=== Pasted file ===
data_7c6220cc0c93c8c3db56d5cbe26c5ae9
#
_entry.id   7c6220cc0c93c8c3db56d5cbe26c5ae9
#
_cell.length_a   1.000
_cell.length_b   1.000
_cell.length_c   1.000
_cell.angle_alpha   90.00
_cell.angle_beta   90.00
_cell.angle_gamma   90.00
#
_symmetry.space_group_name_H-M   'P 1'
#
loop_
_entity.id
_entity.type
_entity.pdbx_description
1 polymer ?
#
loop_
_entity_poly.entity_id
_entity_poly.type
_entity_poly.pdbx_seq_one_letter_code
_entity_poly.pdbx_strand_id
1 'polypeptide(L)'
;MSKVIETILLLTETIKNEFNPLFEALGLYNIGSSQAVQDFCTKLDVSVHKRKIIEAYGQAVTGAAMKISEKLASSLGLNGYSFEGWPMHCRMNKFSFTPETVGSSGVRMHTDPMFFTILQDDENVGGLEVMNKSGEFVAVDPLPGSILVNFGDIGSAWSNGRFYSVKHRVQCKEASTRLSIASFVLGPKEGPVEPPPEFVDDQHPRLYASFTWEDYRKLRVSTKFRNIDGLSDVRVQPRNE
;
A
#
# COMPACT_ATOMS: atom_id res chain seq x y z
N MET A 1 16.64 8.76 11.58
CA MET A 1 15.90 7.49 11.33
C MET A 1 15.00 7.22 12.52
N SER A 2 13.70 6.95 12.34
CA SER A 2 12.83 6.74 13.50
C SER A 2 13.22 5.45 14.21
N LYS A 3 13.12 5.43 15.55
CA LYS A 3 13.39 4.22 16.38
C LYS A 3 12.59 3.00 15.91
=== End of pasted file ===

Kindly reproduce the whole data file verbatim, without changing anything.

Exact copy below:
data_7c6220cc0c93c8c3db56d5cbe26c5ae9
#
_entry.id   7c6220cc0c93c8c3db56d5cbe26c5ae9
#
_cell.length_a   1.000
_cell.length_b   1.000
_cell.length_c   1.000
_cell.angle_alpha   90.00
_cell.angle_beta   90.00
_cell.angle_gamma   90.00
#
_symmetry.space_group_name_H-M   'P 1'
#
loop_
_entity.id
_entity.type
_entity.pdbx_description
1 polymer ?
#
loop_
_entity_poly.entity_id
_entity_poly.type
_entity_poly.pdbx_seq_one_letter_code
_entity_poly.pdbx_strand_id
1 'polypeptide(L)'
;MSKVIETILLLTETIKNEFNPLFEALGLYNIGSSQAVQDFCTKLDVSVHKRKIIEAYGQAVTGAAMKISEKLASSLGLNGYSFEGWPMHCRMNKFSFTPETVGSSGVRMHTDPMFFTILQDDENVGGLEVMNKSGEFVAVDPLPGSILVNFGDIGSAWSNGRFYSVKHRVQCKEASTRLSIASFVLGPKEGPVEPPPEFVDDQHPRLYASFTWEDYRKLRVSTKFRNIDGLSDVRVQPRNE
;
A
#
# COMPACT_ATOMS: atom_id res chain seq x y z
N MET A 1 16.64 8.76 11.58
CA MET A 1 15.90 7.49 11.33
C MET A 1 15.00 7.22 12.52
N SER A 2 13.70 6.95 12.34
CA SER A 2 12.83 6.74 13.50
C SER A 2 13.22 5.45 14.21
N LYS A 3 13.12 5.43 15.55
CA LYS A 3 13.39 4.22 16.38
C LYS A 3 12.59 3.00 15.91